Ooooh! I really like that quote, Whimz. It reminds me of some stuff I’m reading as I write my un-schooling e-book. In the past, we had to cram students’ heads full of knowledge because they didn’t have much access to books. Now we have almost everything we need on the internet.

      I think that’s why I mostly just keep books I’ve written in. Because they’re not just information to me. They’re also full of my thoughts and feelings on my journey. xoxoxo

  16. Jill Foley

    I used to look at books as an outward expression of who I was and what I was interested in. I often found myself looking at the titles of other people’s book collections and thought I could learn a thing or two about those people, so I assumed others would do the same with my books.

    Then we moved. And a year later we moved again. Then 2 years later we moved again. Then we moved 3 more times in 3 more years and I was tired of packing and unpacking boxes and boxes of books. Every house we lived in prior to our current house had built in bookshelves. This one did not. And I was determined NOT to buy bookshelves for all my books.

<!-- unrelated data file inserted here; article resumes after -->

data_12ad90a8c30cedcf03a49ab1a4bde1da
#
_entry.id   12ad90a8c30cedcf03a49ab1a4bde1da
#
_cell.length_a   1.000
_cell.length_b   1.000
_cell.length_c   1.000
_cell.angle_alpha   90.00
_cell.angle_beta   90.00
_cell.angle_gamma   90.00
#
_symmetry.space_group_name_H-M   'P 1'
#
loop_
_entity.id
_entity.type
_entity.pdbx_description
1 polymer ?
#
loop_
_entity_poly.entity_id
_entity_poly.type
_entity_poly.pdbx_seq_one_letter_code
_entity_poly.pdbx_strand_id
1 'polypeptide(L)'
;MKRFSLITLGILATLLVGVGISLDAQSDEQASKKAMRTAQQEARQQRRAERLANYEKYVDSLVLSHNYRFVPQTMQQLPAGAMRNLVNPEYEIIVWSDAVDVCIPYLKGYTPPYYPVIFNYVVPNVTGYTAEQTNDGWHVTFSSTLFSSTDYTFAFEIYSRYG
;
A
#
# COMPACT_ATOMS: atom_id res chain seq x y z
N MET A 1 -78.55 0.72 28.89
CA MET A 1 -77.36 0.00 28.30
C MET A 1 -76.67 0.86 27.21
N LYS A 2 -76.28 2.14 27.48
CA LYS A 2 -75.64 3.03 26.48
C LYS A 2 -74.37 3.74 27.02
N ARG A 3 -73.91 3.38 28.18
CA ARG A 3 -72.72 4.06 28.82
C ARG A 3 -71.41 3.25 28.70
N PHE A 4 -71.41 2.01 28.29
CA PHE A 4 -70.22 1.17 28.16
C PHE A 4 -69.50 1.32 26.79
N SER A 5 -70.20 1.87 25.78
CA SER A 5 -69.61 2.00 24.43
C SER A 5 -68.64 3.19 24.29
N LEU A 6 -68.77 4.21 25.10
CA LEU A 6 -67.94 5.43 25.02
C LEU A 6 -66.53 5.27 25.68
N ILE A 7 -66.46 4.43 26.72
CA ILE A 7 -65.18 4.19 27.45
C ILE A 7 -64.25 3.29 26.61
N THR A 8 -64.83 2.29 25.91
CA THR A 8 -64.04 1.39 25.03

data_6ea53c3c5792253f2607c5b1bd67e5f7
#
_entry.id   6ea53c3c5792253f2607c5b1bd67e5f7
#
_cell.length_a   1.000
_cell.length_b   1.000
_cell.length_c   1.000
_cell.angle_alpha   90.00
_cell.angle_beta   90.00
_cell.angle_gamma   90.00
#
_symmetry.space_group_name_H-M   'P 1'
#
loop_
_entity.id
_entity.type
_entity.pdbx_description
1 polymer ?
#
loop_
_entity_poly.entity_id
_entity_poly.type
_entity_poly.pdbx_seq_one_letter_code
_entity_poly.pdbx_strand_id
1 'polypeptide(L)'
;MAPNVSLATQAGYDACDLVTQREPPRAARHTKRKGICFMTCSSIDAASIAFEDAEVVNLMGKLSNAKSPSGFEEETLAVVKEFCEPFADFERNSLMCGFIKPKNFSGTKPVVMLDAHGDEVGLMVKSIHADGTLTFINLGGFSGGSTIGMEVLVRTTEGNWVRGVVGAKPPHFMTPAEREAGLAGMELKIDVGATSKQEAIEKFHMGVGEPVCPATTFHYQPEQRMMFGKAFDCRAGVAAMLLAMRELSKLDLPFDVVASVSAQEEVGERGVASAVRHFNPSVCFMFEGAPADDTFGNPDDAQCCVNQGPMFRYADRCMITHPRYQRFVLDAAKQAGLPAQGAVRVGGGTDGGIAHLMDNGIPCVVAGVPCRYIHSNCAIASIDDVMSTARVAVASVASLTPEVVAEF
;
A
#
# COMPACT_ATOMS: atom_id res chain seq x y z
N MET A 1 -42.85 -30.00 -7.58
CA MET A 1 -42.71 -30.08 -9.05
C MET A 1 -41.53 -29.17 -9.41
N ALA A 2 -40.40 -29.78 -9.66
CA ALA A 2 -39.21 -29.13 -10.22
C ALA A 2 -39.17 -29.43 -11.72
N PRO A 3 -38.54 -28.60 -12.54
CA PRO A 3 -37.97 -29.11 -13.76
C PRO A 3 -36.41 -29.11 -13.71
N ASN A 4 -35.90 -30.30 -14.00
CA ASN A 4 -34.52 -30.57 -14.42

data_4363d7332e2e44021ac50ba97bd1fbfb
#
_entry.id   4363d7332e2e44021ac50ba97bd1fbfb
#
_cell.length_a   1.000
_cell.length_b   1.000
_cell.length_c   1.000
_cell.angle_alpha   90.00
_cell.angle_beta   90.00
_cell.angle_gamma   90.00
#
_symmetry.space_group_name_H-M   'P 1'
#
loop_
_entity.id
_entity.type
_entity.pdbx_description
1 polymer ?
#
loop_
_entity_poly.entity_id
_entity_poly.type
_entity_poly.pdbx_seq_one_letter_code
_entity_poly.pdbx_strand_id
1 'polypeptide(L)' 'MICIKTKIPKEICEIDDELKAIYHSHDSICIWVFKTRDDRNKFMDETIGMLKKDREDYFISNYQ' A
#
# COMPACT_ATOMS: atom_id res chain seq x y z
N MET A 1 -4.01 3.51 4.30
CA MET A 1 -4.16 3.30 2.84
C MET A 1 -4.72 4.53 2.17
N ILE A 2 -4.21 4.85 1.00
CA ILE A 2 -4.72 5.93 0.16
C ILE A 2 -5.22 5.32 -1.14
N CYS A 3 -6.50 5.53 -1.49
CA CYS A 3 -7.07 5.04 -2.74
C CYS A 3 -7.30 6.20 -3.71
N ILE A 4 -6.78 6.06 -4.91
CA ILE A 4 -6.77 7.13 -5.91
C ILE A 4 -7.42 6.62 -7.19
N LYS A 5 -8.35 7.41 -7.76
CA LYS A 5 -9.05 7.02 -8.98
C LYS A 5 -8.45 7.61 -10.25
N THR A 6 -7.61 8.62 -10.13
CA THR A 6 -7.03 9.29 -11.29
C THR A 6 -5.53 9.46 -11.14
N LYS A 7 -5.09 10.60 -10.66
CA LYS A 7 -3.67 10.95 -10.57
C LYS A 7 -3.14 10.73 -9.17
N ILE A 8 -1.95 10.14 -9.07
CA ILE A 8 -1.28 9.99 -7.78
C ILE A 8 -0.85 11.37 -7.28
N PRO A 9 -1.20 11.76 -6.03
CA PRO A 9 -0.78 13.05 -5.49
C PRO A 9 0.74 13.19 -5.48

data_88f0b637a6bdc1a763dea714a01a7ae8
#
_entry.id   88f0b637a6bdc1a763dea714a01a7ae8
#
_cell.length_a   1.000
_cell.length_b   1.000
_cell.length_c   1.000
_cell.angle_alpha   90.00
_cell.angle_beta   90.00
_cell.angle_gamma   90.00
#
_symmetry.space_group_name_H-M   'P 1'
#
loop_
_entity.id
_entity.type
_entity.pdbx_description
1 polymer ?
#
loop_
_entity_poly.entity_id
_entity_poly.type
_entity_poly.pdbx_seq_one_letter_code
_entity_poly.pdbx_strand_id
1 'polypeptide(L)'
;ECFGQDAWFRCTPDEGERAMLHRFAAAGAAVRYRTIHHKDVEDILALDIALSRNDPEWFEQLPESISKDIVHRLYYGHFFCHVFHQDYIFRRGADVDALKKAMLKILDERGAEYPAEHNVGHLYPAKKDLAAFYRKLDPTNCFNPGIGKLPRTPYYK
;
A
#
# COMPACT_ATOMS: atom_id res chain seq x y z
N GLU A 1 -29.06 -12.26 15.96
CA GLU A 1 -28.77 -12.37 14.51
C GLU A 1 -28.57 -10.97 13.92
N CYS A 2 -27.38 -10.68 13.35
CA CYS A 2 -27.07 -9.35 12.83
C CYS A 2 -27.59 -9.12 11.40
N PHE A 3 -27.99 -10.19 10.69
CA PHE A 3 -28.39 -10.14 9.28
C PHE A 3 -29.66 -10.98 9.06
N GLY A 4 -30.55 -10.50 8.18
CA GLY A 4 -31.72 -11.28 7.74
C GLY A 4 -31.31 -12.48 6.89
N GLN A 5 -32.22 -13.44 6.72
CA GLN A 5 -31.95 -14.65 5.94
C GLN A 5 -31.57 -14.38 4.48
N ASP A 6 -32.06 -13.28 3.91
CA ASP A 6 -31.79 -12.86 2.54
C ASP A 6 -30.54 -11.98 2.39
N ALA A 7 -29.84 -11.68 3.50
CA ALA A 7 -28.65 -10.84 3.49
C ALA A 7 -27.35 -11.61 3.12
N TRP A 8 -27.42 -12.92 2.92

I’m almost ready to get rid of one of the 3 we have. If I have access to the book through the public or church library, that’s all I need. The reality is that I won’t re-read most books anyway. And if I’m really in a pinch and really want to read the book again, I can buy it.

    I love, love, love using the library system – especially as a homeschooling family. I feel no need to own every single book we want to read.

    I pulled 25 books from our shelves to pass on – most will go to our church library (of which I’m the librarian – how convenient!)

    1. Marla Taviano

      I still look at books as an outward expression of who I am. That might be part of my relatively new (in the last 5 years) philosophy of not owning many. If someone looked at my bookshelf and saw all the books on simplicity and loving the poor, it wouldn’t jive with my millions of books. Whereas, in the past, I was passionate about everything (and nothing) and my bookshelves reflected my vast knowledge/interests. (cough cough)